Wednesday, May 15, 2013

reality of sufficiency

Since realising that our dream to move onto land and live a more semi-sustainable life has been apparent, what was dwelling in the forefront of our mind was just how sustainable we wanted to be.  We knew that growing our own vegetable produce, planting small scale orchards and having chooks were a given.  What we weren't sure about was the choices about our meat.   What would we do once the chickens stops laying?  What about hunting and foraging?

Well, the answer came to us during our weekend at Whole Larder Love Workshop.  We learnt about the reality of being sustainable enough to dispatch our own chickens once they are no longer productive with egg laying.  The husband is in the process of getting a gun licence that will allow him to shoot wild rabbit, a meat that is perfect addition to our diet, tastes fabulous and helps cut the number of these introduced species in the area.  We learnt how to skin, gut and butcher the rabbit, knowing how to cook which cuts and also how to assess the meat for quality.  All practical, hands on learning.

The emotional lead up to our first time killing a chicken was complex.  As a meat eater, I was still very naive about the whole process, but by comparison also about the treatment of the chickens that are available in the supermarkets.  The chickens we killed came from an organic farm, just down the road. They had lived a good life, with loads of freedom for them to produce wonderful organic eggs.  Once their productivity declined, their meat is still edible even though these birds are much older than their supermarket counterparts.  A chook like this needs different cooking techniques because of age difference, but still is wonderful meat.  Nothing is wasted besides the internal organs as the bones have made the most delicious stock.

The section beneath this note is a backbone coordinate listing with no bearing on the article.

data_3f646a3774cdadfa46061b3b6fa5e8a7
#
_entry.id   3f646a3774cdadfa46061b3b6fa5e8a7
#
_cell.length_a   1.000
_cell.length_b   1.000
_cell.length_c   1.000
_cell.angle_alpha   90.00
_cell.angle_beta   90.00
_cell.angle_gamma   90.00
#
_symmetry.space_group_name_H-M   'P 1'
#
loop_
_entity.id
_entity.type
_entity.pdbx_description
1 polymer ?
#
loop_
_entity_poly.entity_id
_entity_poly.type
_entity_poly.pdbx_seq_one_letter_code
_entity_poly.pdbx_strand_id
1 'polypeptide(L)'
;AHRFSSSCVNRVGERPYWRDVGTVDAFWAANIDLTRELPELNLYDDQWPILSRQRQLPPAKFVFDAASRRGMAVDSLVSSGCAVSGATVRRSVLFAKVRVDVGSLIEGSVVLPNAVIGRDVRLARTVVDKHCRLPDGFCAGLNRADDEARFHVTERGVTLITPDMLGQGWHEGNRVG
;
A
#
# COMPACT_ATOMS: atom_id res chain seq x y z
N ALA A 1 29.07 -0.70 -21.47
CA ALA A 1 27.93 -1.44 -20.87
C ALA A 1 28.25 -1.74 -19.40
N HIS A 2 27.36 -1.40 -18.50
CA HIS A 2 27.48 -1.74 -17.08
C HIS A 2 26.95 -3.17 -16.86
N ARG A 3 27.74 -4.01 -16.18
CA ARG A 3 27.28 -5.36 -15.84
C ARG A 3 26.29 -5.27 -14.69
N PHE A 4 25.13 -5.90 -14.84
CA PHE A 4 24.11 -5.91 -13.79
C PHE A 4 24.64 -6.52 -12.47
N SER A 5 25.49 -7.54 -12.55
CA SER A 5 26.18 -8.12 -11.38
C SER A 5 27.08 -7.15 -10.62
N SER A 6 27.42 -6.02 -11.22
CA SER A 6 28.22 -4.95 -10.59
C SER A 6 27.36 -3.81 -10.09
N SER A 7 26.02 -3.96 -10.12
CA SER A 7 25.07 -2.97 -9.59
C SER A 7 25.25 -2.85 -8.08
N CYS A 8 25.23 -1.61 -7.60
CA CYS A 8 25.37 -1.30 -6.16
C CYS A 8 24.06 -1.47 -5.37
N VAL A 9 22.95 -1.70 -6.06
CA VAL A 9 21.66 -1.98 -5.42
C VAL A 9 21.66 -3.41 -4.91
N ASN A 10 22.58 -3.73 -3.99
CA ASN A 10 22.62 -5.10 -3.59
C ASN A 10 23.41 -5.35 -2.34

When it was my turn to take a live chicken out of the cage, turn it upside down in the killing cone and slice the jugular, snap the neck and end it's life, I knew it wouldn't be easy.  I doubted my ability, my resolve and whether I could actually do it.  My heart was pounding, my head thinking the whole time of what to do, my hands slightly shaky.  It wasn't easy...but it probably never will be easy, just something I get used to doing.  It was wonderful having such a supportive group of people, all encouraging one another through our emotional turmoil.  Once the bird is plucked of all it's feathers it begins to look recognisably like the chicken you buy for roasting, and are comfortable with seeing...It's just getting to that point that was so unfamiliar. We learnt how to pluck the feathers after submerging in a hot water bath and the gutting was such an experience (nose pegs recommended).

I learnt a new skill which I believe I can apply to our way of life on our land.  Reducing food miles, not relying solely on supermarkets and how knowing how the meat has been cared for and treated is all important.

I learnt a valuable lesson in the reality of our goal towards sustainability.

Do you have dreams and goals towards sustainability?  What are they?